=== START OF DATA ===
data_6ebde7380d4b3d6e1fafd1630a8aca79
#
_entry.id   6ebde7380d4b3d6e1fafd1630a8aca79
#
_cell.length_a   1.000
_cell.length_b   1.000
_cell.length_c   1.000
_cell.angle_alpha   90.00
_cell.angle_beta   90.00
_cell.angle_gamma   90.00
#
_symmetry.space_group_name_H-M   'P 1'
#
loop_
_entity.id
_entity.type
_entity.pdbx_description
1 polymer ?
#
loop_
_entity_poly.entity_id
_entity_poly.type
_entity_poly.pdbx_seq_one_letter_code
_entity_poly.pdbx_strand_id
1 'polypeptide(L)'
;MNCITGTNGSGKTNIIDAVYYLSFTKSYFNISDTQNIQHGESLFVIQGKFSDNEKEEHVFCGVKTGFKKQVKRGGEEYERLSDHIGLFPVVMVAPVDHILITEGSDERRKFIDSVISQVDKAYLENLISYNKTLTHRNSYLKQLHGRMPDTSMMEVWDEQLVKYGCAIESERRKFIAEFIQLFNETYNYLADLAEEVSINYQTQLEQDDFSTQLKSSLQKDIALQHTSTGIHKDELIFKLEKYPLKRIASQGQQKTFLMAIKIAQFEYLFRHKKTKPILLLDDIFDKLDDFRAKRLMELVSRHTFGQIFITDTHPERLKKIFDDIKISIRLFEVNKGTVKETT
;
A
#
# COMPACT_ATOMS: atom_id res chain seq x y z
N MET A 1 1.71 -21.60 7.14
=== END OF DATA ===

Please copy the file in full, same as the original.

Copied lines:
data_6ebde7380d4b3d6e1fafd1630a8aca79
#
_entry.id   6ebde7380d4b3d6e1fafd1630a8aca79
#
_cell.length_a   1.000
_cell.length_b   1.000
_cell.length_c   1.000
_cell.angle_alpha   90.00
_cell.angle_beta   90.00
_cell.angle_gamma   90.00
#
_symmetry.space_group_name_H-M   'P 1'
#
loop_
_entity.id
_entity.type
_entity.pdbx_description
1 polymer ?
#
loop_
_entity_poly.entity_id
_entity_poly.type
_entity_poly.pdbx_seq_one_letter_code
_entity_poly.pdbx_strand_id
1 'polypeptide(L)'
;MNCITGTNGSGKTNIIDAVYYLSFTKSYFNISDTQNIQHGESLFVIQGKFSDNEKEEHVFCGVKTGFKKQVKRGGEEYERLSDHIGLFPVVMVAPVDHILITEGSDERRKFIDSVISQVDKAYLENLISYNKTLTHRNSYLKQLHGRMPDTSMMEVWDEQLVKYGCAIESERRKFIAEFIQLFNETYNYLADLAEEVSINYQTQLEQDDFSTQLKSSLQKDIALQHTSTGIHKDELIFKLEKYPLKRIASQGQQKTFLMAIKIAQFEYLFRHKKTKPILLLDDIFDKLDDFRAKRLMELVSRHTFGQIFITDTHPERLKKIFDDIKISIRLFEVNKGTVKETT
;
A
#
# COMPACT_ATOMS: atom_id res chain seq x y z
N MET A 1 1.71 -21.60 7.14